Sharks continue to fascinate experts
Published October 17, 2008
It was recently confirmed that a female blacktip shark from the Virginia Aquarium & Marine Science Center in Virginia Beach carried a shark pup with no genetic material from a male shark. This is the second case in which scientists have used DNA testing to verify a "virgin birth" of a shark, the first was reported from a bonnethead shark in Omaha, Nebraska. Shark experts at the National Aquarium are familiar with the studies, but are still very intrigued with the findings. Fishes Research Specialist at the National Aquarium, Alan Henningsen, believes that this type of birth could be more common in the wild then once thought, and could be in response to declining populations and the reduced encounters with mates. However, these theories are not testable in the wild. Another of our shark experts, Andy Dehart, agrees with others in saying that this finding will not be a fix for the falling shark population. In both cases of parthenogenesis in aquariums there was only one pup. Bonnethead liters are usually 6-8 pups and blacktips generally have 2-4 pups. It is likely these events happened as a survival instinct due to the lack of a male, but even in extreme cases if this were happening in the wild it would not be a successful way for shark populations to reestablish themselves. So how can this be true? Scientists confirmed shark parthenogenesis, the process that allows females of some species to produce offspring without sperm, last week from DNA test results. The mother blacktip shark, Tidbit, died last year during a routine yearly checkup. During her necropsy (a shark autopsy), a 10-inch, almost full term shark pup was found. Tidbit arrived to the Aquarium before reaching sexual maturity, and in her eight years there she had never been in a tank with a male shark. Scientists tested DNA of the mother and baby to verify that the shark was in fact able to produce her own pup without a fertilizer present. In their studies, scientists discovered that Tidbit’s DNA was almost exactly the same as the pup’s, it was just set up in a different order. It was decided that not only did the pup have Tidbit’s DNA, but it had a second set of the same copied DNA. There have been no confirmed asexual births from any sharks at the National Aquarium, but that there have been successful births of sandbar sharks from females that arrived when pregnant, as well as bonnethead sharks that mated while at the Aquarium. What's truly fascinating is that until the case in Omaha, no one thought this was possible in a higher vertebrate like a shark. Nature certainly is amazing, and there is still much we need to learn about the species that seem so common to us. For more information about our sharks and how to visit them, click here.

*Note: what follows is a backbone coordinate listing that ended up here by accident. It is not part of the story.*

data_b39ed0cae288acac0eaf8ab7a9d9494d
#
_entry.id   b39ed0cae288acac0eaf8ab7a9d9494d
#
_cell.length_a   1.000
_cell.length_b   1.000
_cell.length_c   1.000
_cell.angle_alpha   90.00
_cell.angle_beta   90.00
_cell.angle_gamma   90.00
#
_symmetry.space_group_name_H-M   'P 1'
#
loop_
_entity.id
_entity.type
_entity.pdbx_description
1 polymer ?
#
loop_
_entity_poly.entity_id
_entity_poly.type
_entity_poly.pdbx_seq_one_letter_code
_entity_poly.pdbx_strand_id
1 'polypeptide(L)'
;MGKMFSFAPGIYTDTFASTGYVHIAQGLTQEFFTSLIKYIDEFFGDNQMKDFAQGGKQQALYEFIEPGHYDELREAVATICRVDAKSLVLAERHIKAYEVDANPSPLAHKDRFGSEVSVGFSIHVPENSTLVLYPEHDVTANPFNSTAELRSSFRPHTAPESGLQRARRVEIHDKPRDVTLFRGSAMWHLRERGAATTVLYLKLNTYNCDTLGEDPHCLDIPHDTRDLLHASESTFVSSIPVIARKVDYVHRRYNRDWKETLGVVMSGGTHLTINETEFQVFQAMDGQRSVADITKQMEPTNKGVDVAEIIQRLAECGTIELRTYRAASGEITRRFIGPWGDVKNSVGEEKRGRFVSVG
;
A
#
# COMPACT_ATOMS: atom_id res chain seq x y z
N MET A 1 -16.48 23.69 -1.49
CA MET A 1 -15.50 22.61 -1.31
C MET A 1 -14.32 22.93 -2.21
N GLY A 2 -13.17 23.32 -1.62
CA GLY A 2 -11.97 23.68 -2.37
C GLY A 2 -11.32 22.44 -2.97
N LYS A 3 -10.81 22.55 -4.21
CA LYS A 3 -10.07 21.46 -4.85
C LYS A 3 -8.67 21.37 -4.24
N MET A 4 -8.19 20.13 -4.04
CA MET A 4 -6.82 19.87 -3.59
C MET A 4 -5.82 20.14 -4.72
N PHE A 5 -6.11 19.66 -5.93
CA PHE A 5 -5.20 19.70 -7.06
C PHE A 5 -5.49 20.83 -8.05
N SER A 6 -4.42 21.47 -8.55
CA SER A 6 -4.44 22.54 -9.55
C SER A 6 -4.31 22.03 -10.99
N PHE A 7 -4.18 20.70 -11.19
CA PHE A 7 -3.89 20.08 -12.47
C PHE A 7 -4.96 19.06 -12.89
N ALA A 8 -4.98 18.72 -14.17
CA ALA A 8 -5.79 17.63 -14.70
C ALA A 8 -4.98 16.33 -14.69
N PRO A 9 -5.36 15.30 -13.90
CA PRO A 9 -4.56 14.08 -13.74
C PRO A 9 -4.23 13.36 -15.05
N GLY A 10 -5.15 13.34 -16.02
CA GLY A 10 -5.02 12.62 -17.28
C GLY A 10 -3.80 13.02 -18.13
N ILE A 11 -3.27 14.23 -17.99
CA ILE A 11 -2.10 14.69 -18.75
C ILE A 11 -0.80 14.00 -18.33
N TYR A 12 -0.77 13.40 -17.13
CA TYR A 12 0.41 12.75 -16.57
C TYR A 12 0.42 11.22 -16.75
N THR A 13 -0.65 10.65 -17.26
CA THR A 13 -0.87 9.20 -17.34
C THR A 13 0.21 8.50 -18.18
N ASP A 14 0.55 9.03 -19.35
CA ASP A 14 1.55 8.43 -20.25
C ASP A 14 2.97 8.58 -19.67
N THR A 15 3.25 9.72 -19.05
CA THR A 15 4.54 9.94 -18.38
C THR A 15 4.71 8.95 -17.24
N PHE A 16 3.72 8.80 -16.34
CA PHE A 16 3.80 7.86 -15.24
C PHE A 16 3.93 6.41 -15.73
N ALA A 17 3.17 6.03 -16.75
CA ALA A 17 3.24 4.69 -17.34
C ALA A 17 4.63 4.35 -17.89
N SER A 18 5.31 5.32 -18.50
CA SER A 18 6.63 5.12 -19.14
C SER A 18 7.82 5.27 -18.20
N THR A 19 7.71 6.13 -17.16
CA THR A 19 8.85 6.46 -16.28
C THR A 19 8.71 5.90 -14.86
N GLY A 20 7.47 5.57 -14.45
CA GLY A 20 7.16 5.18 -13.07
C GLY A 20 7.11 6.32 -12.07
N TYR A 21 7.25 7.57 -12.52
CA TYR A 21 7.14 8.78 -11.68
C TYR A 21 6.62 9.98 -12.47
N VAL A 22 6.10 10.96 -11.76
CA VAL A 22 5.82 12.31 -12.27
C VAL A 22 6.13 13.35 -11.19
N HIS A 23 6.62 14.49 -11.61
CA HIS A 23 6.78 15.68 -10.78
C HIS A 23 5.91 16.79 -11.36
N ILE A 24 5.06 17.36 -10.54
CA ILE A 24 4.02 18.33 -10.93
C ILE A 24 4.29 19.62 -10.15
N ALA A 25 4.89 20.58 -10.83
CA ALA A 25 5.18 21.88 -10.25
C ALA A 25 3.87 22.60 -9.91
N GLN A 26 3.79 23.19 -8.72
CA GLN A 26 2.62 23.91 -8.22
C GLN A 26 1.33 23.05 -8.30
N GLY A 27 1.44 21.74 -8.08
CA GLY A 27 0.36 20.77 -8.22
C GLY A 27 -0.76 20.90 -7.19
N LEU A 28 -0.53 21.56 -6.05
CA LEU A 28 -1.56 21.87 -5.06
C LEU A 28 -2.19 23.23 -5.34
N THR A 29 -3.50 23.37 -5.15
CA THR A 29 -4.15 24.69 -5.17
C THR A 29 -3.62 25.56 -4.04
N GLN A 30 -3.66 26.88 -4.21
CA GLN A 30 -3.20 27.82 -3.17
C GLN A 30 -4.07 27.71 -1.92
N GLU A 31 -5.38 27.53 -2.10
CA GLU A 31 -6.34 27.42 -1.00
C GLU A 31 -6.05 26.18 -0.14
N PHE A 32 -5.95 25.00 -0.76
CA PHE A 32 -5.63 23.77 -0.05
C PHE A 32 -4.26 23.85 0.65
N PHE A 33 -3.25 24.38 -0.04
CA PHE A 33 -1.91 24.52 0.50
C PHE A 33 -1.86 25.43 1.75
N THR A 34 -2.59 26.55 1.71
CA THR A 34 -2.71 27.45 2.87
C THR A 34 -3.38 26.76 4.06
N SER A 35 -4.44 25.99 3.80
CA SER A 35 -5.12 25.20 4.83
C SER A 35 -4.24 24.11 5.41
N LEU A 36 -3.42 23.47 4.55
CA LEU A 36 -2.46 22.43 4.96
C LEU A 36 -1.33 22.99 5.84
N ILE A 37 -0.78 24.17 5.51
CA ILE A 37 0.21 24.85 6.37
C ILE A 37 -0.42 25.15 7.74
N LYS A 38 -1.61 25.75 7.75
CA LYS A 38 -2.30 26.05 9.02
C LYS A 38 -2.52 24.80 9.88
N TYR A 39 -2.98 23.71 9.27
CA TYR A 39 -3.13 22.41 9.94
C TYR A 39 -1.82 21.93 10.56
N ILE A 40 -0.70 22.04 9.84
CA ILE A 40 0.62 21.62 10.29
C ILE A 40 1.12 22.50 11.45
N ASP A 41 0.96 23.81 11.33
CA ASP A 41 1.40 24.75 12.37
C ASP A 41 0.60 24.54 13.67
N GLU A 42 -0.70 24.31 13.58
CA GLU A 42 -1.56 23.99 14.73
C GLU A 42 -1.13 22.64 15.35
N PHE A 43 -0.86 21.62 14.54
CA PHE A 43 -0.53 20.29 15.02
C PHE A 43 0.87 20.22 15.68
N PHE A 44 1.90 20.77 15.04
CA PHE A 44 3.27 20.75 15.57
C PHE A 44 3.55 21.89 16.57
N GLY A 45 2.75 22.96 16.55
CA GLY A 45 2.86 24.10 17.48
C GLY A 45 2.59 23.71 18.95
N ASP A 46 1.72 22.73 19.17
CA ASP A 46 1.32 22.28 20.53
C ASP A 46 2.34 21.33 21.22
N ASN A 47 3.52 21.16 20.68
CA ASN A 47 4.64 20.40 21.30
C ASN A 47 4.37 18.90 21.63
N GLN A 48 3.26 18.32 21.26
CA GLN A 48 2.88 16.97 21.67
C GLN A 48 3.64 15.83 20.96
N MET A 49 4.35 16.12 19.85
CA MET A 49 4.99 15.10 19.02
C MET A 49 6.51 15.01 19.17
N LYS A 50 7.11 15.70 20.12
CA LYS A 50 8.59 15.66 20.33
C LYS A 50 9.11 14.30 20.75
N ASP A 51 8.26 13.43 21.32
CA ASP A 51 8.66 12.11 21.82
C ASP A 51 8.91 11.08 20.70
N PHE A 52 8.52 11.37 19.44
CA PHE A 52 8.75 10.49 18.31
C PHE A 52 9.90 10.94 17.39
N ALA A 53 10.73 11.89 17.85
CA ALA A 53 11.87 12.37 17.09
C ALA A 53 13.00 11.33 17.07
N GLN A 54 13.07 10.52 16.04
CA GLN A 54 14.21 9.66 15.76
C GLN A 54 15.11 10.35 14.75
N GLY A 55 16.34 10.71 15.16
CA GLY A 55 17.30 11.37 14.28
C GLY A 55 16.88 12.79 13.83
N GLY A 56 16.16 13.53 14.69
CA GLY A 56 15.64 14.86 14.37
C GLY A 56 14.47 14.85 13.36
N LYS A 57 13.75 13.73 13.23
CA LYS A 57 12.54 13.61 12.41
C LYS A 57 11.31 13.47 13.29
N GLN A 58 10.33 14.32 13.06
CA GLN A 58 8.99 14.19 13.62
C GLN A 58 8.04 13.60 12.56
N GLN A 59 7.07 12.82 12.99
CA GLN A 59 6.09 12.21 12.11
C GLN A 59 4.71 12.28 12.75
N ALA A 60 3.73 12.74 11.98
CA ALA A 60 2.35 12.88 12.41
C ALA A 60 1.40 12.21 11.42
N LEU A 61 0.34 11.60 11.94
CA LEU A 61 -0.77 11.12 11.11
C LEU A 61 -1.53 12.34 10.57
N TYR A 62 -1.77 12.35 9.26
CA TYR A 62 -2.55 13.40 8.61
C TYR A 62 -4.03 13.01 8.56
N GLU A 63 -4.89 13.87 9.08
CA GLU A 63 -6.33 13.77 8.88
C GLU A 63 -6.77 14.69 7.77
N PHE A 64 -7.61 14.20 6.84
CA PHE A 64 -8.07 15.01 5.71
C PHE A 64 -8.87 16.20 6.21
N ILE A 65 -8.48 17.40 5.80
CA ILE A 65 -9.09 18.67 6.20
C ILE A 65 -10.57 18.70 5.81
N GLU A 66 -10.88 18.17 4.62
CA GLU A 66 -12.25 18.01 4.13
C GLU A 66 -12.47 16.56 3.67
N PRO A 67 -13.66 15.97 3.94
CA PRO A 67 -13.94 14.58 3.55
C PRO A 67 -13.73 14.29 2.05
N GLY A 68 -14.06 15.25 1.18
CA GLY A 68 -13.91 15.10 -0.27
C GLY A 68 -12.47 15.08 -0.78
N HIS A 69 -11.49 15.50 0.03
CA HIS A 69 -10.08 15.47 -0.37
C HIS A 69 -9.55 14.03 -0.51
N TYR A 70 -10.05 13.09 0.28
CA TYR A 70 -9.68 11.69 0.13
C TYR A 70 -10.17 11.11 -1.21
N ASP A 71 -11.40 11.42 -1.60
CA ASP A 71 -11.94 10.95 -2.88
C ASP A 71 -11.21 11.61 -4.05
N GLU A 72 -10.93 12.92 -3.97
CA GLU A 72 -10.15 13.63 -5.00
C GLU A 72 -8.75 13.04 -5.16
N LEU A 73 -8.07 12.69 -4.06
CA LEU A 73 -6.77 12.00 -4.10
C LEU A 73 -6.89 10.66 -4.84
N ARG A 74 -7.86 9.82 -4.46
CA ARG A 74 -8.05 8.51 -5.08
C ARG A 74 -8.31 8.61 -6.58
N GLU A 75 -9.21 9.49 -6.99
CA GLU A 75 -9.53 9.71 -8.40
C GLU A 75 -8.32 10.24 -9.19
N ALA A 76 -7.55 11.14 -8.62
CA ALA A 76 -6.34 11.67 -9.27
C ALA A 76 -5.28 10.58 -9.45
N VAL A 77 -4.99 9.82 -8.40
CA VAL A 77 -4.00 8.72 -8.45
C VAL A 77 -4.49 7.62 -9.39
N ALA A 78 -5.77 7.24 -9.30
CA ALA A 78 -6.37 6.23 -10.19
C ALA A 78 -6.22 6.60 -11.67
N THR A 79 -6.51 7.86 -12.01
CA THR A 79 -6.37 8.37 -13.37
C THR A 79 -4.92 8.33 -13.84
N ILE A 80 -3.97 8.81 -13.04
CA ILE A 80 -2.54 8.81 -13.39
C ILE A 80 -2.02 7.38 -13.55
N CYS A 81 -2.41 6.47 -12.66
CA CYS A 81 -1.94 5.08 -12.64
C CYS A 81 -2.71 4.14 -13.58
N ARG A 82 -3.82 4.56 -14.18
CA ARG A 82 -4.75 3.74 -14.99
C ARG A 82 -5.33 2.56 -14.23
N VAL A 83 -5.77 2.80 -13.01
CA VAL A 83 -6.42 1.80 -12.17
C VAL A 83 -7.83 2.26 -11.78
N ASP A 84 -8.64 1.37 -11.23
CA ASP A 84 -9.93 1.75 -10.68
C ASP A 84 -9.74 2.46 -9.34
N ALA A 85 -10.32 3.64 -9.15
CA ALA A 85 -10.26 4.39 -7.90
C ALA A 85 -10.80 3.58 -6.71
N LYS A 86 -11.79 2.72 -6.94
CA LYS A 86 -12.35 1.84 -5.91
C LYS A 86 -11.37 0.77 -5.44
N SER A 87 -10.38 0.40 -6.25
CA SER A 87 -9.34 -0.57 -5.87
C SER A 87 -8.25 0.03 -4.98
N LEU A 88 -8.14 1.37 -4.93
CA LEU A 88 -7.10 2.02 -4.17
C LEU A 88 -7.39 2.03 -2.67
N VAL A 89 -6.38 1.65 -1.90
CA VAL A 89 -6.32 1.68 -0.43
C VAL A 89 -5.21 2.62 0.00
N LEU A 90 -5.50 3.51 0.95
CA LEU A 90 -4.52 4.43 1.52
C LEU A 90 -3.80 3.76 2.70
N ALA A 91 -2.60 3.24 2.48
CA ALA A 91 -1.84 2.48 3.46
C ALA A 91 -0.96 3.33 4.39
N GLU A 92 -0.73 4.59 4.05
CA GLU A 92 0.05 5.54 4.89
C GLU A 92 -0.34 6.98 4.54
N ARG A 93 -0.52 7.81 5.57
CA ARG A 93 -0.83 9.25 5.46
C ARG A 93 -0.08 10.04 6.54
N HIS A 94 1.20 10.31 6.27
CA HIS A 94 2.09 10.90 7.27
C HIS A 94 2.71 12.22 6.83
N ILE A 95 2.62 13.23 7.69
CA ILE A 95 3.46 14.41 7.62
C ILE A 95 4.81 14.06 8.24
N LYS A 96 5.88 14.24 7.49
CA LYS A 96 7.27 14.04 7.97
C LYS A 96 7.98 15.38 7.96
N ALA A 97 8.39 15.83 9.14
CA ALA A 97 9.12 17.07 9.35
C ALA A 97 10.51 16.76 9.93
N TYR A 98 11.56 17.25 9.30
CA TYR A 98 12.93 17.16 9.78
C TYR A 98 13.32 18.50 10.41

Deep inside the Institute of Marine and Environmental Technology (IMET) building, the National Aquarium runs a little-known lab. Here we carry out the propagation of jellies, many of which later end up on exhibit in Jellies Invasion. Read on for a peek into the process!
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Picture this: You’ve just spent a wonderful, late summer week on Cape Cod, swimming in the ocean and enjoying the sunshine with friends and family. As fall sets in, you know it’s time to head home. You get on the highway, but something strange happens … despite driving for hours, you end up back where you started. You feel sluggish, confused and exhausted. If you were a turtle, you just might be cold-stunned.
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Published November 28, 2012
Published August 03, 2012
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